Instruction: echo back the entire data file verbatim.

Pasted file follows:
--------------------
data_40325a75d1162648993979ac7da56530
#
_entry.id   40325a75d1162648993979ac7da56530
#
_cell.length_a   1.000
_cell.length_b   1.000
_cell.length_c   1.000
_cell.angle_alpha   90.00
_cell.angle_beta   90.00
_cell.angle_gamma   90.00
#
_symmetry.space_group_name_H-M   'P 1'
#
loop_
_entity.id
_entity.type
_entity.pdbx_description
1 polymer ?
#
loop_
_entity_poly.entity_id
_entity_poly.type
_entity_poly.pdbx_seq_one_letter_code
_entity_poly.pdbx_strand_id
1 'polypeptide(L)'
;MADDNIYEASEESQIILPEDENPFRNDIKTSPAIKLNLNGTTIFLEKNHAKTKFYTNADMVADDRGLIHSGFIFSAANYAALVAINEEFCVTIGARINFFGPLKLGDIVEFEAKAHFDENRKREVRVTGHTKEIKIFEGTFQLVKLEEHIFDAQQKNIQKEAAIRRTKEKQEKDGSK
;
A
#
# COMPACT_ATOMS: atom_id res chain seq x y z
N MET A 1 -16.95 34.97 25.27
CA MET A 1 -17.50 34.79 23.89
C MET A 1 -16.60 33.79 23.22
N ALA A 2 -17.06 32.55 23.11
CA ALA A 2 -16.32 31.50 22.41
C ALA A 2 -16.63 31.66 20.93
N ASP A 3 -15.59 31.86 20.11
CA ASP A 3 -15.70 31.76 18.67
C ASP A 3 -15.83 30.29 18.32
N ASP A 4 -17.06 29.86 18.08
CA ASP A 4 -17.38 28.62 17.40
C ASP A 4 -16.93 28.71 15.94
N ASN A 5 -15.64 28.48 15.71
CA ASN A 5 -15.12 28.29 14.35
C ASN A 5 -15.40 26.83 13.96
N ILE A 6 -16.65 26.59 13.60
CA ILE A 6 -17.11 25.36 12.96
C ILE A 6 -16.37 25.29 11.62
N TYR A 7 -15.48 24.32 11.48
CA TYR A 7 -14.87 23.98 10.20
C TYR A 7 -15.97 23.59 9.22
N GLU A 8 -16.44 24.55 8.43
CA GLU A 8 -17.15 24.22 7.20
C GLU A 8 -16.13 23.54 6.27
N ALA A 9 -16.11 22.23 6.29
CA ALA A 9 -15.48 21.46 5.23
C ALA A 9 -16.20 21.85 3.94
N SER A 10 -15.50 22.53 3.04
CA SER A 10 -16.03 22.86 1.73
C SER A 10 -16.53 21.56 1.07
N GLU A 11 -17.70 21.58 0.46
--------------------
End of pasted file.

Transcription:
data_40325a75d1162648993979ac7da56530
#
_entry.id   40325a75d1162648993979ac7da56530
#
_cell.length_a   1.000
_cell.length_b   1.000
_cell.length_c   1.000
_cell.angle_alpha   90.00
_cell.angle_beta   90.00
_cell.angle_gamma   90.00
#
_symmetry.space_group_name_H-M   'P 1'
#
loop_
_entity.id
_entity.type
_entity.pdbx_description
1 polymer ?
#
loop_
_entity_poly.entity_id
_entity_poly.type
_entity_poly.pdbx_seq_one_letter_code
_entity_poly.pdbx_strand_id
1 'polypeptide(L)'
;MADDNIYEASEESQIILPEDENPFRNDIKTSPAIKLNLNGTTIFLEKNHAKTKFYTNADMVADDRGLIHSGFIFSAANYAALVAINEEFCVTIGARINFFGPLKLGDIVEFEAKAHFDENRKREVRVTGHTKEIKIFEGTFQLVKLEEHIFDAQQKNIQKEAAIRRTKEKQEKDGSK
;
A
#
# COMPACT_ATOMS: atom_id res chain seq x y z
N MET A 1 -16.95 34.97 25.27
CA MET A 1 -17.50 34.79 23.89
C MET A 1 -16.60 33.79 23.22
N ALA A 2 -17.06 32.55 23.11
CA ALA A 2 -16.32 31.50 22.41
C ALA A 2 -16.63 31.66 20.93
N ASP A 3 -15.59 31.86 20.11
CA ASP A 3 -15.70 31.76 18.67
C ASP A 3 -15.83 30.29 18.32
N ASP A 4 -17.06 29.86 18.08
CA ASP A 4 -17.38 28.62 17.40
C ASP A 4 -16.93 28.71 15.94
N ASN A 5 -15.64 28.48 15.71
CA ASN A 5 -15.12 28.29 14.35
C ASN A 5 -15.40 26.83 13.96
N ILE A 6 -16.65 26.59 13.60
CA ILE A 6 -17.11 25.36 12.96
C ILE A 6 -16.37 25.29 11.62
N TYR A 7 -15.48 24.32 11.48
CA TYR A 7 -14.87 23.98 10.20
C TYR A 7 -15.97 23.59 9.22
N GLU A 8 -16.44 24.55 8.43
CA GLU A 8 -17.15 24.22 7.20
C GLU A 8 -16.13 23.54 6.27
N ALA A 9 -16.11 22.23 6.29
CA ALA A 9 -15.48 21.46 5.23
C ALA A 9 -16.20 21.85 3.94
N SER A 10 -15.50 22.53 3.04
CA SER A 10 -16.03 22.86 1.73
C SER A 10 -16.53 21.56 1.07
N GLU A 11 -17.70 21.58 0.46